Tuesday, 13 October 2009


Apparently, the UK has the lowest quality of life among 10* European countries, despite our higher income. Measures like this are important complements to the standard indicator of GDP. But as Nietzsche said, "Happiness is blessed, therefore it lies."

If a large part of our national income is invested in the future -- say, funding for social science research -- then some of our extra wealth compared to those happy-go-lucky Italians is being put into things that will benefit our children. The choice between GDP growth and quality-of-life is a choice between jam now and jam tomorrow. (In the eighteenth century, overworked English peasants probably had worse quality of life than the lucky inhabitants of Tahiti. Now the comparison is reversed, and we can go to Tahiti for our holidays.) Another way to put it: GDP levels are not very mean-reverting, so if we grow extra this year, we are likely to have that extra GDP for a long time.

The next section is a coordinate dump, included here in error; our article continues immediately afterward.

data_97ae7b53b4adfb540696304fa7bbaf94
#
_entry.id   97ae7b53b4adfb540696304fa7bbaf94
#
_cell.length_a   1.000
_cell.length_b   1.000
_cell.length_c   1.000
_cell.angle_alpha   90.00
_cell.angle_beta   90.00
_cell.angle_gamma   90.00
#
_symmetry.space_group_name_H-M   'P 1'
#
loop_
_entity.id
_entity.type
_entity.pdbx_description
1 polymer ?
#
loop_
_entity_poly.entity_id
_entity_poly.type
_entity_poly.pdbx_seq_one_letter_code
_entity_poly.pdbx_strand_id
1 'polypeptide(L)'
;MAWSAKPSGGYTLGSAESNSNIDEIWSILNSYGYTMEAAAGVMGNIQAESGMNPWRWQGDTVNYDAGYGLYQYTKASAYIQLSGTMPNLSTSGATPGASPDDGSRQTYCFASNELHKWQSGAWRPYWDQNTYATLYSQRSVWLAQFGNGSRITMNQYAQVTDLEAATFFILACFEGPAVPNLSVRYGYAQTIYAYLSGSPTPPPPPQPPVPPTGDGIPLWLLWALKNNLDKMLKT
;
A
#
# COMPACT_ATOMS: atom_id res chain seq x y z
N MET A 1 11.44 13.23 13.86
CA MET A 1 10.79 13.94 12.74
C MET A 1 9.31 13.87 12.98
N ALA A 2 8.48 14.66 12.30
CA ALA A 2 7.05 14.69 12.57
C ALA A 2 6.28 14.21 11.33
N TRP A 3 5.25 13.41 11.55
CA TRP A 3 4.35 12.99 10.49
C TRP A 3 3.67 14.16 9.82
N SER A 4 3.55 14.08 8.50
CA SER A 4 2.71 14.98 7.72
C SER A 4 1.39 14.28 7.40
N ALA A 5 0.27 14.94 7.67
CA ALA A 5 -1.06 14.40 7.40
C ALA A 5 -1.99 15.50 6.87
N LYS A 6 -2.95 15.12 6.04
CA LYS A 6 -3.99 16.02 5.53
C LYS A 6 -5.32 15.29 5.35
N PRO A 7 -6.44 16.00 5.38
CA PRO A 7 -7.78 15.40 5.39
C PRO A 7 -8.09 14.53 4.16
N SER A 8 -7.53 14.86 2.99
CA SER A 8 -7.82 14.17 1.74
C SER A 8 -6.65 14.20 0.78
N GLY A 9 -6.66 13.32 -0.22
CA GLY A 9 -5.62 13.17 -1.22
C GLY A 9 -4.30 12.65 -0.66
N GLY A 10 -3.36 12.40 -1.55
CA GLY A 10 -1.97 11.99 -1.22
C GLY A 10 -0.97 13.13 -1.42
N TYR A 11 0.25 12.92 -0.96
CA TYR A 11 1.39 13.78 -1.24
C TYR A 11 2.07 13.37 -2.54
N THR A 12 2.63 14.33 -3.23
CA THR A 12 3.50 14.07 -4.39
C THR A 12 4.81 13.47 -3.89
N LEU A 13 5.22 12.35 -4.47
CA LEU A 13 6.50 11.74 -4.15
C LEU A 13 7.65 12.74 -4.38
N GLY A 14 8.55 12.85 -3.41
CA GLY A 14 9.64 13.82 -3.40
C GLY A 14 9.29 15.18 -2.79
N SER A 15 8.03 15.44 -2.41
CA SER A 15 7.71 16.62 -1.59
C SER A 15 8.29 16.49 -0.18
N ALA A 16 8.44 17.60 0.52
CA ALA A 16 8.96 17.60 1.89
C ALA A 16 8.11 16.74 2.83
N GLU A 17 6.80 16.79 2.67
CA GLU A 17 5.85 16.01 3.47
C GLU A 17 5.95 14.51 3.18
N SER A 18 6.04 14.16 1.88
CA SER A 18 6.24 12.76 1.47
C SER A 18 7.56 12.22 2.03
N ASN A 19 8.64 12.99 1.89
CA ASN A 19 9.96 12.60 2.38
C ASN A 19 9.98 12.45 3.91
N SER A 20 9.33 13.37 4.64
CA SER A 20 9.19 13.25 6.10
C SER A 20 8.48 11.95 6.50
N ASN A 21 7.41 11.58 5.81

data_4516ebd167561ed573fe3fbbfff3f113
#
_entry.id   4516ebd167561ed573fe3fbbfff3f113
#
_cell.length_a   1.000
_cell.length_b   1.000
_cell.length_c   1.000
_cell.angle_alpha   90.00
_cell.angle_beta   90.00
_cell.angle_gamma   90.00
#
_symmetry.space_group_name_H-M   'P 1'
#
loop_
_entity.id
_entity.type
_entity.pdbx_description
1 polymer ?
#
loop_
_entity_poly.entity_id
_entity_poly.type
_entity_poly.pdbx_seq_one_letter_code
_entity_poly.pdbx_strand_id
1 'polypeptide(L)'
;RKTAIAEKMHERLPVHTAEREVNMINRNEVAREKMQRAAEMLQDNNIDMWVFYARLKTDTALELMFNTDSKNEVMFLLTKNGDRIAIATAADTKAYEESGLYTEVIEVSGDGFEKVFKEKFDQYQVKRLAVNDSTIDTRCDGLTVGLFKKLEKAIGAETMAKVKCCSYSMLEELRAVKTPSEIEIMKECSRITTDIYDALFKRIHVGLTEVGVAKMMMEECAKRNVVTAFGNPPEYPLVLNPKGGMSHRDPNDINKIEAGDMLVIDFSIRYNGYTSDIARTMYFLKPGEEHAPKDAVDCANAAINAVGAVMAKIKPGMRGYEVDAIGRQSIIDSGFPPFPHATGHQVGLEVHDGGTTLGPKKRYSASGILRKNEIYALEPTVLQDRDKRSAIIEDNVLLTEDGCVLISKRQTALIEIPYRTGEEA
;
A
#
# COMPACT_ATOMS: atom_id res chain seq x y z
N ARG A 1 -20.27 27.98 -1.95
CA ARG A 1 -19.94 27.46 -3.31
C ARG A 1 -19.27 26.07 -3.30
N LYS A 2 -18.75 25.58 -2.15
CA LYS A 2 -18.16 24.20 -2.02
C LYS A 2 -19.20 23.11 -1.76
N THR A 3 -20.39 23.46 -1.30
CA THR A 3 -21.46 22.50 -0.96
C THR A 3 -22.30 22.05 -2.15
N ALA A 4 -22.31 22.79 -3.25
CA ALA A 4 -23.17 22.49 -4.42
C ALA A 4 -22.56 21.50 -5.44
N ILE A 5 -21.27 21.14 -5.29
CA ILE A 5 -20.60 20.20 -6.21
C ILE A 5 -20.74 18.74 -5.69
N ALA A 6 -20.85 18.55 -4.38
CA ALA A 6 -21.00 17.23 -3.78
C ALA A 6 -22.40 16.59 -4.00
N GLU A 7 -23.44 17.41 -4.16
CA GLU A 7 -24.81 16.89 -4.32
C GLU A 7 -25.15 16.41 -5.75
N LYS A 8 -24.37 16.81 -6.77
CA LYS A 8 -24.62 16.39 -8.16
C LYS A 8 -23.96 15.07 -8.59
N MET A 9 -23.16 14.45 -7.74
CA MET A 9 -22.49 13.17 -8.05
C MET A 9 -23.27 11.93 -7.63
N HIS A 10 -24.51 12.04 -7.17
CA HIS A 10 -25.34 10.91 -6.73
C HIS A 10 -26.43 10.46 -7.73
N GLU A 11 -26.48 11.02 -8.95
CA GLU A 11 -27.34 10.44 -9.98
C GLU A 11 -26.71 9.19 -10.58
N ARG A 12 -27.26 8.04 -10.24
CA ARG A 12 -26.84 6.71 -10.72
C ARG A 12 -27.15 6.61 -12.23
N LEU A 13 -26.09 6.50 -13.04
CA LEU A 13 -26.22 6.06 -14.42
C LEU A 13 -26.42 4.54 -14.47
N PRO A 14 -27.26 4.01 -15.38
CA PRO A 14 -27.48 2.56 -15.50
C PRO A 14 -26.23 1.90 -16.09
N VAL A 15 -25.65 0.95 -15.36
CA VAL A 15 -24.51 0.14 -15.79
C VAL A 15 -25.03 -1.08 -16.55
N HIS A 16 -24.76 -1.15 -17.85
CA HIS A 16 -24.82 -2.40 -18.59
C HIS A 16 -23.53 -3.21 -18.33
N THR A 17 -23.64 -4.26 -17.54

That doesn't mean we are better off now. But it does mean that happiness indices and such should be taken with a pinch of salt... and we should be wary of replacing the Protestant work ethic with the ideals of those lotus-eating continentals.

* or is it 7? Great fact-checking, Grauniad.